Photo: Hamilton/Joan Marcus

Conversations about the importance of female representation tend to center on movies, TV shows, books, and theater. But in a new piece for The New Yorker, writer Rebecca Solnit points out another area in which women are drastically underrepresented: statues and street names. From Madison Avenue to Rockefeller Center, the names of powerful men litter New York City in what Solnit refers to as “a manscape” (and not the kind Queer Eye For The Straight Guy popularized). That lack of representation is even worse with statues. Although unnamed female figures are often used in allegorical ways—most notably, the Statue Of Liberty—Solnit notes, “There are only five statues of named women in New York City: Joan Of Arc, Golda Meir, Gertrude Stein, Eleanor Roosevelt, and Har­riet Tubman, the last four added in the past third of a century. Until 1984, there was only one, the medieval Joan in Riverside Park, installed in 1915.”

Even if we accept that men had a lot more opportunities to make something of themselves in the past, it still seems like there should be more than five women worth celebrating in the entirety of American history (Jane Addams and Ella Baker can’t get some love?). To counterbalance all that male-centric history, Solnit teamed up with Joshua Jelly-Schapiro to create a New York City subway map that honors famous women from around the city. From Margaret Mead and Abigail Adams to Salt-N-Pepa and Joan Rivers, the “City Of Women” map “reflects the remarkable history of charismatic women who have shaped New York City from the beginning.”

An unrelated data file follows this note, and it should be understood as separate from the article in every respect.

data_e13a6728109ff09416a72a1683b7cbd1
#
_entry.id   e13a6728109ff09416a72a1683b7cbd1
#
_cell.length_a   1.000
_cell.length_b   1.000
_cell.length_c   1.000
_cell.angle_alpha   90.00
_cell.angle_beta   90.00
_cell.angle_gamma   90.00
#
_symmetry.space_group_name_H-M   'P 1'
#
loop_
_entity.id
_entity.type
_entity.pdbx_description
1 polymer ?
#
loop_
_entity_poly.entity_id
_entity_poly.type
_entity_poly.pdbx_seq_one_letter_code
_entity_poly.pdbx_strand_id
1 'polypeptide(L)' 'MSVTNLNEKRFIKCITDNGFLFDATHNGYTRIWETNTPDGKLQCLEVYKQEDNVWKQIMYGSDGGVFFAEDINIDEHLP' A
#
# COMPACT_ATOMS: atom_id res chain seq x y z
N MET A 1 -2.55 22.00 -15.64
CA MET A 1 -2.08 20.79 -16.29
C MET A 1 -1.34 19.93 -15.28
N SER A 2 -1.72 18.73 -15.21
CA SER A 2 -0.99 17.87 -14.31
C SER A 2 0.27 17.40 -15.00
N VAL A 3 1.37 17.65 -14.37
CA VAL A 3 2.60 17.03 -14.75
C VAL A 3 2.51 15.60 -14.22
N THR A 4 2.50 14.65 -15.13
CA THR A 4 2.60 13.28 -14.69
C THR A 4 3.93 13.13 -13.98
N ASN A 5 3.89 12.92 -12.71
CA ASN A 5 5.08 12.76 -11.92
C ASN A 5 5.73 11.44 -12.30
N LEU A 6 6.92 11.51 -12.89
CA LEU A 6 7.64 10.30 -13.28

Cartography by Molly Roy, from “Nonstop Metropolis,” by Rebecca Solnit and Joshua Jelly-Schapiro. Subway Route Symbols ® Metropolitan Transportation Authority

“I can’t imagine how I might have conceived of myself and my possibilities,” Solnit writes, “if, in my formative years, I had moved through a city where most things were named after women and many or most of the monuments were of powerful, successful, honored women.” You can read the rest of Solnit’s essay and zoom in on the map—which was created for Solnit and Jelly-Schapiro’s upcoming book Nonstop Metropolis: A New York City Atlas—over on the New Yorker’s website.